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Sea Grant announces $2 million in support of 2021 American Lobster Initiative efforts

Sea Grant announces $2 million in support of 2021 American Lobster Initiative efforts

Sea Grant announces $2 million in support of the Sea Grant American Lobster Initiative to address scientific and stakeholder needs associated with this important fishery. 

 

This is Sea Grant’s third year of research and extension funding to address critical gaps in knowledge about how American lobster is being impacted by environmental change in the Gulf of Maine, Georges Bank and southern New England. The focus of this work is based on specific language in Sea Grant’s fiscal year 2021 appropriations language. 

 

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A deckhand for the FV Sugar Daddy, aptly named by a local lobsterman who also makes maple syrup, prepares a line of lobster traps to be set off shore of Portsmouth, New Hampshire in June 2021 (Photo by Tim Briggs | New Hampshire Sea Grant).

One of the most iconic modern American fisheries, the American lobster (Homarus americanus) also represents one of the largest and most valuable single-species fisheries along the Atlantic coast. The landing value of the American lobster fishery was estimated at $524.5 million in 2020 (Source: NOAA Fisheries). However, ecosystem shifts, food web changes and ocean acidification all present threats to the American lobster fishery in the Gulf of Maine, Georges Bank, and southern New England. While lobster landings continue to remain above historical averages, NOAA Fisheries data showed a 19 percent decline in pounds of American lobster landed in 2020 from data collected in 2018.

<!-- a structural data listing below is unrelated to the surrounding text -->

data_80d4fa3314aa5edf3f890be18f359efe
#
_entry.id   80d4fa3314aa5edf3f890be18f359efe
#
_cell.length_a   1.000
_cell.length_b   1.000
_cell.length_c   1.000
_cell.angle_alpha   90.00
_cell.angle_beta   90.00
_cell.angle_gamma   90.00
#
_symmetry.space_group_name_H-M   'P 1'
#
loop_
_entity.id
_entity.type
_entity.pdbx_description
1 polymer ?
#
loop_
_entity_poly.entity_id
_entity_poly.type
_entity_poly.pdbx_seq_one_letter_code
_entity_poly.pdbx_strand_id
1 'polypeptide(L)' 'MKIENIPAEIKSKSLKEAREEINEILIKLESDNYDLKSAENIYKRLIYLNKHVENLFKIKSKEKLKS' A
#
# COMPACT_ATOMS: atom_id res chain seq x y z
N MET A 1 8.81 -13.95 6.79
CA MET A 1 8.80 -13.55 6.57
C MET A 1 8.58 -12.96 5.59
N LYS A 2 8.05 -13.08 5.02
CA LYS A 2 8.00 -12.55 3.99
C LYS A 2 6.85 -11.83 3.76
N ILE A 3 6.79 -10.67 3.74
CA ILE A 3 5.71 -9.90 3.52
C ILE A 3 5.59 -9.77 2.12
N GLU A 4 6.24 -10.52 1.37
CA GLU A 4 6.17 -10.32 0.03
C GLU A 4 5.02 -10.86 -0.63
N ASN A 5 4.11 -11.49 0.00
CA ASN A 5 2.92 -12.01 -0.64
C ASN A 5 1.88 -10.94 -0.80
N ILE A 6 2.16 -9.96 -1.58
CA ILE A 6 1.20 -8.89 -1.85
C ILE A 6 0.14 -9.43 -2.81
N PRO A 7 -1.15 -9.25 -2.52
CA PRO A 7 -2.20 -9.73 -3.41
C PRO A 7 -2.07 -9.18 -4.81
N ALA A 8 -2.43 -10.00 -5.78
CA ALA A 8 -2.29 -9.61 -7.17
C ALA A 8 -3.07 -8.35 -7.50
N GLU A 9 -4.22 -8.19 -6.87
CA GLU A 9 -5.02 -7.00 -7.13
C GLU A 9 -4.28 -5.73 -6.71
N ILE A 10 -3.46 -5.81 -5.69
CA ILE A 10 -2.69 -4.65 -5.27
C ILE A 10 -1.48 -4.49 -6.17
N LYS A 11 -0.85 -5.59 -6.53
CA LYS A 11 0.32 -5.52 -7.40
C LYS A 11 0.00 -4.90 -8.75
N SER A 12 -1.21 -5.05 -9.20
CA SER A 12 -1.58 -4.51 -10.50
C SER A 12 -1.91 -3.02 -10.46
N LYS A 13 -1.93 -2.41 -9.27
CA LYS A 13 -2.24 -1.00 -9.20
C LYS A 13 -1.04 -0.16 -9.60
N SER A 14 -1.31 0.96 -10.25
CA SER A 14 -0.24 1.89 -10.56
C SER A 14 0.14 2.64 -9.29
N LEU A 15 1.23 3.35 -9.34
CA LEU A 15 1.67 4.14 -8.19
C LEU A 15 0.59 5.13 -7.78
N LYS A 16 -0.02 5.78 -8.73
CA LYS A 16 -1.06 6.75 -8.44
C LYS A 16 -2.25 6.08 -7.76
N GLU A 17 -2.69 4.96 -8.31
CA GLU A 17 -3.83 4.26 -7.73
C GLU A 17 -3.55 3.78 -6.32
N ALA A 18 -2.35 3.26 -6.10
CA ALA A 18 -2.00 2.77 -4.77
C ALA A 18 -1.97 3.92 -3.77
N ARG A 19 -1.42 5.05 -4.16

This year’s funding will support Sea Grant’s Northeast Regional Lobster Extension Program in Connecticut, Maine, Massachusetts, New Hampshire, New York, and Rhode Island in addition to supporting continuing efforts for three research projects initially funded in 2020 and six new research projects for 2021.